CP 155 proposed disclosure by an entity with an operating history of a summary of the historical audited financial statements for at least the three most recent financial years. RG 228 has provided further guidance and states that an issuer with an operating history should generally include in its prospectus an audited consolidated statement of financial position for the most recent financial year and an audited consolidated income statement for at least the three most recent financial years (two and a half years depending on the date of the prospectus). Where a significant restructure has occurred in the period covered, ASIC suggests that historical financial information should potentially include pro forma information for the effect of that restructure for the full period. ASIC intends providing further guidance on the use of pro forma financial information that is not prepared in accordance with accounting standards following Consultation Paper 150: Disclosing financial information other than in accordance with accounting standards.
ASIC has softened the previously prescriptive approach to the inclusion of financial ratios in CP 155. RG 228 makes it clear that it is up to the issuer to determine which ratios should be disclosed in their prospectus. Where financial ratios are included, ASIC encourages an explanation of what the ratios means and how they are calculated.
ASIC has softened guidance on disclosure of management of insolvent companies or legal and disciplinary action. ASIC notes that actions that concern a person's conduct in their personal capacity that do not involve dishonesty may not be relevant (e.g. driving offences, public order offences) and involvement in failed companies where the failure was not attributable to management may not be relevant (e.g. a major customer failing and defaulting on a critical payment).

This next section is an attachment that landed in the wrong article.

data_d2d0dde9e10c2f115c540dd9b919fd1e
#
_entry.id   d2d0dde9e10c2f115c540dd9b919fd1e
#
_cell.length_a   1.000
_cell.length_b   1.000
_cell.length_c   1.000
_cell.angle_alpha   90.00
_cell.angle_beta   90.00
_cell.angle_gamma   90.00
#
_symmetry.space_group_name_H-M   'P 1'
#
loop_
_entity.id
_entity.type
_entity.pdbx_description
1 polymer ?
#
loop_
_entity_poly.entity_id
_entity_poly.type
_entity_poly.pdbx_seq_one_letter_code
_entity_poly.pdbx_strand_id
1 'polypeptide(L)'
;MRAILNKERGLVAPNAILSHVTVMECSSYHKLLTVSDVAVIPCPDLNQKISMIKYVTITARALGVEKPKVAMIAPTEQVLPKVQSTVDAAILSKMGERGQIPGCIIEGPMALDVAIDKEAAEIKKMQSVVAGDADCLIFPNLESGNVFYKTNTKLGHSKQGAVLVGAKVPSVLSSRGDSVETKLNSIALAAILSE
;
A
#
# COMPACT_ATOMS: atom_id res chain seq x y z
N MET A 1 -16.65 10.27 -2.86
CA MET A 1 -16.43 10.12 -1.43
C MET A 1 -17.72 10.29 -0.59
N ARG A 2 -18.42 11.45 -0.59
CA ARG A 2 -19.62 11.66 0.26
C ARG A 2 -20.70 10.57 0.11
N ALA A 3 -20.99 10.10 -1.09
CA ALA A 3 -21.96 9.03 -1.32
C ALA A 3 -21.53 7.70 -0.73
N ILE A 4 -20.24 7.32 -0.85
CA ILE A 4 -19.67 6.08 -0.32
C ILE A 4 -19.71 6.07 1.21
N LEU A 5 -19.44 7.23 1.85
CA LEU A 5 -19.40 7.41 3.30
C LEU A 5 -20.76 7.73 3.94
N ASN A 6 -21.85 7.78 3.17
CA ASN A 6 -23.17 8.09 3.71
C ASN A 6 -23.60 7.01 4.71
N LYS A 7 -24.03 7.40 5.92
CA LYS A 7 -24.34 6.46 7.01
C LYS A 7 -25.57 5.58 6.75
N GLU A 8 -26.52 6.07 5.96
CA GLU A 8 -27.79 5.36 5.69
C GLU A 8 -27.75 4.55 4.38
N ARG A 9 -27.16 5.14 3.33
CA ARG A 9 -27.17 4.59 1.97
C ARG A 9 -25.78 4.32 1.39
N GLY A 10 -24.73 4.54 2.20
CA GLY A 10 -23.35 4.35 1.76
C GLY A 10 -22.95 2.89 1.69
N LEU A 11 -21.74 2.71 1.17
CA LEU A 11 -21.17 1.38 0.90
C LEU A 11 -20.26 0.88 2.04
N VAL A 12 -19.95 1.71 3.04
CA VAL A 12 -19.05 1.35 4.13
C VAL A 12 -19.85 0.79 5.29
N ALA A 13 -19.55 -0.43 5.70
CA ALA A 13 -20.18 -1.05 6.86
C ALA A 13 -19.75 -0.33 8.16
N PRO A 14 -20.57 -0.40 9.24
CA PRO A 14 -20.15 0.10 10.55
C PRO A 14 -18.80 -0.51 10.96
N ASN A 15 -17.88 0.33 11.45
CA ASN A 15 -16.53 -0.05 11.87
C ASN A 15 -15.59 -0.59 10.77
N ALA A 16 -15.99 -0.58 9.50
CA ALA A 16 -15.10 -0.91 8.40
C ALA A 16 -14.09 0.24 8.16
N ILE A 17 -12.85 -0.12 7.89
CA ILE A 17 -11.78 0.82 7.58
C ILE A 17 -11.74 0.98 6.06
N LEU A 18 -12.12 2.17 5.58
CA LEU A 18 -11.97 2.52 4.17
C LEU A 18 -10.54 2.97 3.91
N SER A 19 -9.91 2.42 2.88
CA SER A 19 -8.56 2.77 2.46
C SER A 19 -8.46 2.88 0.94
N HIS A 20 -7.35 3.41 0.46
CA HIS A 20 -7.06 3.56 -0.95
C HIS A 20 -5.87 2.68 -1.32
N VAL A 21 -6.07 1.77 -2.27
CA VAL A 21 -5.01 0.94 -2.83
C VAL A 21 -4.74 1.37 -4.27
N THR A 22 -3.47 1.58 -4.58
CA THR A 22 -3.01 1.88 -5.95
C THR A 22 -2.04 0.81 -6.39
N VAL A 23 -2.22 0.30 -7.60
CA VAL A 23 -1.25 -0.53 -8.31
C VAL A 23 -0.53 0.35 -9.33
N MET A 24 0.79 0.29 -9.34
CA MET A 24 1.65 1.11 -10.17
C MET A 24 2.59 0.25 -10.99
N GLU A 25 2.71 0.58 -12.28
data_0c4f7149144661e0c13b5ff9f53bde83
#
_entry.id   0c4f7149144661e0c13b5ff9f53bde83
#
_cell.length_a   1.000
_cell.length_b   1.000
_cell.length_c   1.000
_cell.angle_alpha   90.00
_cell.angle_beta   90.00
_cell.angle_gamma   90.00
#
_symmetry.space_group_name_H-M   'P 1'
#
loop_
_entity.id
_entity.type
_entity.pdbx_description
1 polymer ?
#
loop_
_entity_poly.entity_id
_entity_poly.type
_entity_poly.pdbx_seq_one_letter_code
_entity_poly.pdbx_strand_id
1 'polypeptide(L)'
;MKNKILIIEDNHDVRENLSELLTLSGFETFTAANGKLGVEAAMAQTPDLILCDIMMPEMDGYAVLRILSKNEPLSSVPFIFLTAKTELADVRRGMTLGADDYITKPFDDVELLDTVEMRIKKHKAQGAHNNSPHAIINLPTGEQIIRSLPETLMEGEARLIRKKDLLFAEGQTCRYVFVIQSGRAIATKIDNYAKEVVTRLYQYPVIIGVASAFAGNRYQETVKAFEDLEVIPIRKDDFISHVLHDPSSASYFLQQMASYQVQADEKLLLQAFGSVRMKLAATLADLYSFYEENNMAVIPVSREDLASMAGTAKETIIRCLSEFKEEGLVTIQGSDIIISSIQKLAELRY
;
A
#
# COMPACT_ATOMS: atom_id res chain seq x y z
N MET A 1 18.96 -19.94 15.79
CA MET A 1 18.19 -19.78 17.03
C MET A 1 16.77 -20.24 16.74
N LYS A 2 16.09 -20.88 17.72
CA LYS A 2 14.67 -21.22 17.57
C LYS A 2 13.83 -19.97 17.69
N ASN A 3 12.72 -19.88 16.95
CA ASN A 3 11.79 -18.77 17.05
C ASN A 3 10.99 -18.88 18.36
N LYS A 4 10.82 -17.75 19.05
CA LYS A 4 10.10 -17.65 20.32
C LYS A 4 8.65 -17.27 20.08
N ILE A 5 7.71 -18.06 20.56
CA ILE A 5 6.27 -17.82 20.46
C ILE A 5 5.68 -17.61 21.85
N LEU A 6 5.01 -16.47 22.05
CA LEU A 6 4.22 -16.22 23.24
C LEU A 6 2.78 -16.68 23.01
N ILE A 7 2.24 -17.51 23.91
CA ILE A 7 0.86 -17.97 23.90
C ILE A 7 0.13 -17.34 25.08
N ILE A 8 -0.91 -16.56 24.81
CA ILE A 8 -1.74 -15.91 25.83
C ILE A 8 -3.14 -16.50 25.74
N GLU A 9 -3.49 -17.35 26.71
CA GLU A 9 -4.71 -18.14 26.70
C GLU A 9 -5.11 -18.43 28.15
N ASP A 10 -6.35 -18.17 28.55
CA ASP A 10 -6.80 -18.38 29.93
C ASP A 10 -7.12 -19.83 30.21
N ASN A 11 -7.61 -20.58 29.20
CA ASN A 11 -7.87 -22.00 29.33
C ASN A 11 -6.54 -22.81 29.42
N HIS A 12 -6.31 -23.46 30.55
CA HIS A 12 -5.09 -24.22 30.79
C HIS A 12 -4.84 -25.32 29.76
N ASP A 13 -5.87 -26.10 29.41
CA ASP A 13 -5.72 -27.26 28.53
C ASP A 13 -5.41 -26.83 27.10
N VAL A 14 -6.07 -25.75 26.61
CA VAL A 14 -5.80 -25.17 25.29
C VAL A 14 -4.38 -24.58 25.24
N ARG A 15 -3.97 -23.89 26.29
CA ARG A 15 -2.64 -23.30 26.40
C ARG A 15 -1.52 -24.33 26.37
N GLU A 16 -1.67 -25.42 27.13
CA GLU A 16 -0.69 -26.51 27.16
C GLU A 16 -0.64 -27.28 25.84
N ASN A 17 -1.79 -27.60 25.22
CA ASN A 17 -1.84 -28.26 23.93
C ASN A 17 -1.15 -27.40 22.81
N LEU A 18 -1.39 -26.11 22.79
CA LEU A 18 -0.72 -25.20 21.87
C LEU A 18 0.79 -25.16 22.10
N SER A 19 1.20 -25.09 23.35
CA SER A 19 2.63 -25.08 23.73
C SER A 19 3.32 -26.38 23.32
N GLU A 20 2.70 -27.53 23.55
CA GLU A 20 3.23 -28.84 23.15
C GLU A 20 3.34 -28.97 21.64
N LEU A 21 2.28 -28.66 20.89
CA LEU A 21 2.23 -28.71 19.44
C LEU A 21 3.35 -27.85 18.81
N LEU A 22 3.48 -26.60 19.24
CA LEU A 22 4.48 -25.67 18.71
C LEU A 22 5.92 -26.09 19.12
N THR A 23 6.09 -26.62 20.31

ASIC has deleted the requirement to specifically describe whether the underwriter is a shareholder in an issuer and the requirement to identify sub-underwriters (unless they are related parties or a substantial holder).
ASIC says that it will use RG 228 as a general guide rather than a checklist, stating that issuers are generally best placed to determined what information the Corporations Act requires for a prospectus. However, we expect that issuers will closely follow the guidance in RG 228 to minimise the risk of ASIC action.
Questions which remain to be answered following the issue of RG 228 include whether:
Only time will tell. Nonetheless, RG 228 is to be welcomed and goes a long way to providing practical guidance for issuers and their advisers to meet the form and content requirements of prospectuses under section 710 of the Corporations Act 2001.